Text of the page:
Sweet, juicy, vine-ripened strawberries are a sure sign that summer has arrived. Strawberries are an easy-to-grow fruit crop; they thrive when planted in rich, organic soil and in areas where they will receive at least six to eight hours of sun each day. Strawberry plants need 1 inch of water each week during the growing season. There are three classes of strawberry plants from which to choose; select the type that is best suited to your needs.
Strawberries that are classified as June bearing produce berries during a 14- to 21-day span in the spring. June bearing strawberries have runners, younger versions of the plant, and spread rapidly so they require extra space to expand. Varieties of June bearing strawberries are classified into mid-, late- or early-season groups.
Earliglow plants produce a medium-sized berry that is often sold in fruit markets. Their excellent flavor makes them ideal for using in jams and for freezing. Honeoye produces a high crop yield and has a large berry with a glossy finish and a slightly acidic flavor. Honeoye berries are best used in canning and preserving. The Mohawk has a large, red berry that is well flavored and makes a good dessert berry. Annapolis berries are mild-flavored, light red in color and rather soft. They are best served fresh.
Day neutral strawberry plants produce crops continually throughout the growing season. They have few runners and are ideal for container gardens and for small spaces.
Tri-star cultivars of the day neutral plant produce a small, glossy, red, full-flavored berry that is used for jams and freezing. The Hecker has a dark, orange-red berry that has a rich, sweet flavor. Tribute strawberries are larger than the tri-star berries, but they are not as flavorful and are best used for processing. Selva are large, dark-colored, firm, well-flavored berries that are best when eaten fresh. The Everest is a new variety that has large, bright-red berries and a sweet flavor. They are good for eating fresh or for making jams. The Seascape produces a large, firm, tasteful berry that is best eaten fresh.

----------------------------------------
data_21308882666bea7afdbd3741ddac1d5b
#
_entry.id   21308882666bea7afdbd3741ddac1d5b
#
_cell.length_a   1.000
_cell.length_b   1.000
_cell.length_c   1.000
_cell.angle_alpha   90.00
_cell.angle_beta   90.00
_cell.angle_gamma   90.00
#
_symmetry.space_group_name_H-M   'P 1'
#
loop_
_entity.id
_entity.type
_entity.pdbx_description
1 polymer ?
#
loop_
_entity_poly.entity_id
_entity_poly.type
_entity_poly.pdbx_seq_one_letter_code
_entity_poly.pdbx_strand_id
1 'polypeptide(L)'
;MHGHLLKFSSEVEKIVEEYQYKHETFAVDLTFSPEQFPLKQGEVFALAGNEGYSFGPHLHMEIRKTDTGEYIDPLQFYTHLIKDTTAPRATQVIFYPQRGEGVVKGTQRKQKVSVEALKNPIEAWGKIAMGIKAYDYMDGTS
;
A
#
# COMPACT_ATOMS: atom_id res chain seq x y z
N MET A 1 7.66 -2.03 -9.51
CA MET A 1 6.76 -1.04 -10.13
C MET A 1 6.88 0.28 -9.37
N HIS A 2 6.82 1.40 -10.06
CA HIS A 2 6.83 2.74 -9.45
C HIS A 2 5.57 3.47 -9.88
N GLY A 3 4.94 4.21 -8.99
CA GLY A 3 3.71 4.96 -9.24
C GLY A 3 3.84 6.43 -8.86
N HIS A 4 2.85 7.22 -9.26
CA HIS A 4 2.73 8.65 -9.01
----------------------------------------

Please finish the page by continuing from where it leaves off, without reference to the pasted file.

The ever-bearing class of strawberries produces three crops of berries during the spring, summer and fall. Ever-bearing plants don't have many runners, grow well in containers and may be used as edging or ground cover.
Ever-bearing Fort Laramie plants yield a large, highly fragrant strawberry that is bright red in color. Berries are ideal for freezing or using in preserves. The hardy ogallala strawberry is plump and juicy. Ogallala are good berries for jams and jellies. Ozark beauty cultivars are long, wedge-shaped berries that have a rich flavor and are best used in canning and making preserves. Quinault strawberries have a light, sponge-like texture and are deep red in color. They are best eaten fresh but should not be frozen or made into preserves.
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